It’s early. I’m up. I’m in a dark hotel room trying not to disturb my sleeping beauty. I’ve been praying for a while. I have nothing else to do. It must be time to write. What will I write? I’ll just put down all these random thoughts I’ve been praying over early this morning.
As I write, I’m at Annual Conference. The Conference has been, well, different. Not different in a bad sort of way, just different in a different sort of way. For 24 years, I’ve made this annual trek to Shreveport (mostly), and for 24 years one was able to fairly predict what was going to take place at Annual Conference. That’s not the case this year. This is no complaint. It’s just…different. Different is good. Different pushes us to the edge of our comfort zone. Yes, there’s my confession. I’m a bit uncomfortable, but in a good sort of way. We need different. What wise sage said, “If you always do what you’ve always done, you’ll always get what you’ve always got.” Probably Mark Twain. Nah! Probably not, but he could have said it. What we’ve gotten is a forty-year decline in membership and attendance. Something needs to be different. I’m okay if we start with Annual Conference being different. Will changing Annual Conference change the direction of our denomination? Probably not. But, it won’t hurt. So, I’ll live with the different, and I’ll be uncomfortable, but that’s okay. I’m betting (no, I’m not a betting man) there a lot of other people uncomfortable, too.
I’ve also been praying about elections. Not secular elections, but elections for General and Jurisdictional Conference delegates. For those non-Methodists who might read this, General Conference and Jurisdictional Conference take place every four years, and every four years each Annual Conference must elect delegates who will represent it at the law-making gathering (General Conference) and the bishop-electing gathering (Jurisdictional Conference). We will (today, hopefully) elect four clergy delegates and four lay delegates to General Conference, and four each to Jurisdictional Conference, as well as two alternates. So, that’s twenty people who will help lead our church and whom God will use to chart a course toward faithfulness in fulfilling our mission–to make disciples of Jesus Christ for the transformation of the world. We need prayerful servants who desperately desire to hear the heart of God. We face incredibly challenging times. I’m praying the power of the Holy Spirit (this is Pentecost Season) will fill our hearts and give us discernment as we elect those who will serve us.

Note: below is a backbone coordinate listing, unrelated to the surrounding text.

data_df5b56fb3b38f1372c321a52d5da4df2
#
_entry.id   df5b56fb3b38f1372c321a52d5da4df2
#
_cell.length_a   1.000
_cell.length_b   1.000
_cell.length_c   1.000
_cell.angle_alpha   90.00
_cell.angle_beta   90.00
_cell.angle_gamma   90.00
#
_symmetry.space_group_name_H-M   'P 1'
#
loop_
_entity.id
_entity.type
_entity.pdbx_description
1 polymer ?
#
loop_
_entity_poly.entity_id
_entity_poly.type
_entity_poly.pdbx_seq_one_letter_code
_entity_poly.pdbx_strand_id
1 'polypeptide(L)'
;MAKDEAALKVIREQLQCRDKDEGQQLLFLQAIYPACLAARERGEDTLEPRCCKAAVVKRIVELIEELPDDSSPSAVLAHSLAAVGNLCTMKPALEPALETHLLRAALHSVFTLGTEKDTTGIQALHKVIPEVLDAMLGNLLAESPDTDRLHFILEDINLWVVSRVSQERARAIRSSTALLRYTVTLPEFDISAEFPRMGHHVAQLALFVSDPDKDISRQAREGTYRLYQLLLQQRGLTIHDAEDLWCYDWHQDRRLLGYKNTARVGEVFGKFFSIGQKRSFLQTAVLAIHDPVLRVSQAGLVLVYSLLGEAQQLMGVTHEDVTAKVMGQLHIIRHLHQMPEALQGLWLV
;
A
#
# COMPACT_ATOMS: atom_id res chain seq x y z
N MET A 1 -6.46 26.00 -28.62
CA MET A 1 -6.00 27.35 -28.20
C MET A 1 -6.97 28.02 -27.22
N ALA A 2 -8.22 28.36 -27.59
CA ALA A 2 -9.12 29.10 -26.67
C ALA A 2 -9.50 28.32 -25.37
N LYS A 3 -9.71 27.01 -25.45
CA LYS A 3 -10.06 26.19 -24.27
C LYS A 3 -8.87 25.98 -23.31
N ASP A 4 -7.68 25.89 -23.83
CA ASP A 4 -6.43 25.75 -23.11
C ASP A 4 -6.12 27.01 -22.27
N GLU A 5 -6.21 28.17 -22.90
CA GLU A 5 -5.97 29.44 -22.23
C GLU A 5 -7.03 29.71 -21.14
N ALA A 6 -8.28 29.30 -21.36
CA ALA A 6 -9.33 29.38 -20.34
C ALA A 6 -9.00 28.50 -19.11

I’m also thinking about transitions. I watched with pride (I know, not a Christian virtue) as Chris Winterman stepped on the platform to receive his license to preach. The License to Preach is the first step along the path to ordination in the UM church, and I was blessed (that’s probably a better word than proud) to know that I’ve had a small part to play in Chris’s journey. Chris is our Minister to Students at FUMC, Monroe, and now he’ll be appointed as a full-blown associate pastor. Oh, he’ll still be leading our student ministries, but he’s simply taken another step on the journey of following God’s call.
I’m also thinking about Jonathon Bevil following God’s call to Arkansas to assume leadership of the Wesley Foundation at Arkansas Tech University. I’m blessed to have shared a portion of Jonathon’s journey over the past three years, too. He was a young man who appeared at the District Office three years in search of an appointment in the UMC. From day one, Jonathon articulated a call to ministry on the college campus. I’m blessed that I’ve been able to watch that call develop. I hope I had some small part in helping him along the way. It’s been incredible to watch that call unfold. It’s amazing how God opens doors, and how His timing is always right. I hate to see Jonathon go, but who can argue with God?
Reflecting on God’s call in Chris’s and Jonathon’s lives has prompted me to do a little soul-searching concerning God’s call on my life. I trust I’m being faithful to His call. I know this…I’m almost embarrassed to be this blessed! I’m at a great place in life and in ministry. I thank God for His blessings! I praise Him for His mercy and grace! There’s only one thought that comes to mind–“Don’t blow it!” In speaking the phrase, I might do just that. In the words of the old African-American spiritual, “We’ve come this far by faith…He’s never failed me yet!” I’ll keep singing that song for now, and as I sing, I’ll keep trusting that His timing will always be right.
I warned you these thoughts were rather random. I’m not sure how safe it is giving anyone a glimpse into such a scattered brain. Anyway, it’s time to get ready. I’ve got Annual Conference to attend.
Until next time, keep looking up…